Private Cloud Isn’t Dead Yet

I’ve been hearing about the eminent demise of on-premise workloads and “Private Clouds” ever since the Public Cloud became a thing. Most recently I’ve seen quite a few articles about how their days are numbered.

I disagree.

In my role as a Product Architect for Microsoft Hyper-V and Cloud Platform my team and I deal with traditional Virtualization but we also dabble quite a bit in Public Clouds, mostly Microsoft Azure. We try and make sure we utilize every service that we can to provide a streamlined product offering for our customers. So, I live in these worlds and often advise customers and architect environments that take advantage of both worlds. I’ll be speaking primarily from the Microsoft side of things.

First off private clouds still provide significant value and lower your overall IT spend. Your benefits include being able to fully manage your entire stack from the networking on up. You’re in control of the compliance and how everything operates. There are still quite a few reasons to use traditional virtualization for things like legacy workloads and most of all control. You also have full access to all the capacity you purchased up front, and when you aren’t using that capacity it’s available to you right away. It certainly is not hyperscale, but it is guaranteed capacity within your data center.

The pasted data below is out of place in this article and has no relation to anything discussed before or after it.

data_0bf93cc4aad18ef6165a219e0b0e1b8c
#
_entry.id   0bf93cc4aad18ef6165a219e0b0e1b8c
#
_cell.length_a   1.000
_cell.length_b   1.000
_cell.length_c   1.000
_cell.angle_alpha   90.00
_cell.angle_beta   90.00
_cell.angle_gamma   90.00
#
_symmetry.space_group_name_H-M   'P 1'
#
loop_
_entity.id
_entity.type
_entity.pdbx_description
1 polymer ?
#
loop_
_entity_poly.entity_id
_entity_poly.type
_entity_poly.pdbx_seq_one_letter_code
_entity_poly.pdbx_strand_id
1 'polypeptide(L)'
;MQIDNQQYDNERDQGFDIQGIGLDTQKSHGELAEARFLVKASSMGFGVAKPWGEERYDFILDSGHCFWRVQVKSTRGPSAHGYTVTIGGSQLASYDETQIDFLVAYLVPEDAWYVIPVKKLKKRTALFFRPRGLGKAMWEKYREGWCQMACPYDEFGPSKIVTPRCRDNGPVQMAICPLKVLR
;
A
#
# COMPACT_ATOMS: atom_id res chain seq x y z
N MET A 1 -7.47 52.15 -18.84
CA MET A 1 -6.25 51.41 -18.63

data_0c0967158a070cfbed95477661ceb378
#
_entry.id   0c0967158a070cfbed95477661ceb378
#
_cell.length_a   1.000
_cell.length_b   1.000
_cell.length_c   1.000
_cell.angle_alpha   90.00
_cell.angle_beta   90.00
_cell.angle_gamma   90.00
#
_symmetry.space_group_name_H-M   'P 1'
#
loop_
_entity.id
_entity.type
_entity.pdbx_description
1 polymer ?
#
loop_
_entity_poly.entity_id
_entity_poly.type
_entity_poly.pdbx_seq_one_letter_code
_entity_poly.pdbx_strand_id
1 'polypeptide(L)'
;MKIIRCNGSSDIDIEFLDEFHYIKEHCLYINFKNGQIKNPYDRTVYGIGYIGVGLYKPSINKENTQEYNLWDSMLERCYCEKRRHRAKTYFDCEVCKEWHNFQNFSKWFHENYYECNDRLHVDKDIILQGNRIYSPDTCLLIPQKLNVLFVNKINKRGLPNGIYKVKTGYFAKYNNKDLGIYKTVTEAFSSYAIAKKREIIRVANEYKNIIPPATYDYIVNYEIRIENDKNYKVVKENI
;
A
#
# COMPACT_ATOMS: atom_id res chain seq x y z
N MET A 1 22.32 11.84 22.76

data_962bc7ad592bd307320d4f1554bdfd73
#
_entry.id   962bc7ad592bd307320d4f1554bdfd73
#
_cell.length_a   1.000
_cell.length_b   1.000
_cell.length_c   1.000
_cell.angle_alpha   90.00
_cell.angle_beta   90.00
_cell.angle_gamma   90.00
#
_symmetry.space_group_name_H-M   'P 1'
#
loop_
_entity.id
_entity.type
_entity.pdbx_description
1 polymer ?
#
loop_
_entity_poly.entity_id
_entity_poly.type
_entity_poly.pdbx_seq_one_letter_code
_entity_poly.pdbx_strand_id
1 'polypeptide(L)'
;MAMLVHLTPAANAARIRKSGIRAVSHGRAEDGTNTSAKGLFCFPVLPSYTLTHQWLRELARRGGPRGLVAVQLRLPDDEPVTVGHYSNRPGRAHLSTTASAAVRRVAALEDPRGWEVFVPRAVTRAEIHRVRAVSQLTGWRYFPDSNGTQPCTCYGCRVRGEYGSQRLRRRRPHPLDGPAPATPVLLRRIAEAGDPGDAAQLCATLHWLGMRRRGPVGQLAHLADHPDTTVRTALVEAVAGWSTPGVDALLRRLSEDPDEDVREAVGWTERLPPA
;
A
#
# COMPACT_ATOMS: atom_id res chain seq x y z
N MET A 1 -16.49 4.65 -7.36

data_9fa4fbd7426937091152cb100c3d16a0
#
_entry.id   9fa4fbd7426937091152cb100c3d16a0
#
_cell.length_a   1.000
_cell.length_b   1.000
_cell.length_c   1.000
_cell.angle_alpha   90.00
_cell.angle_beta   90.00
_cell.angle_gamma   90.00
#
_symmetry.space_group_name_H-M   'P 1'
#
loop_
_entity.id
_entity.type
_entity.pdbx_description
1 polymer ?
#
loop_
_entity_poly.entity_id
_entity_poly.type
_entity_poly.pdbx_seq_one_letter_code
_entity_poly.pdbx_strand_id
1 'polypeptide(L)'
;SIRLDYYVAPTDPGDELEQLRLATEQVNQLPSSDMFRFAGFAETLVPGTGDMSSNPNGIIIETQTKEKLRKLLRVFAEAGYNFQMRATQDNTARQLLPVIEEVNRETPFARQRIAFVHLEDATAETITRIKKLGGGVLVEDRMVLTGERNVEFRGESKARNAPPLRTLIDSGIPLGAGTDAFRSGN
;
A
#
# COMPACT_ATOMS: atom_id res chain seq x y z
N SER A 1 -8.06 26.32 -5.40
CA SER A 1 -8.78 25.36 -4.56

Public clouds are advancing at a rapid pace, in some cases new features are added hourly. They are starting to become MUCH friendlier to compliance requirements like PCI, FedRAMP and many others. And as a result, it is becoming more appealing to put your workload in Azure or AWS.

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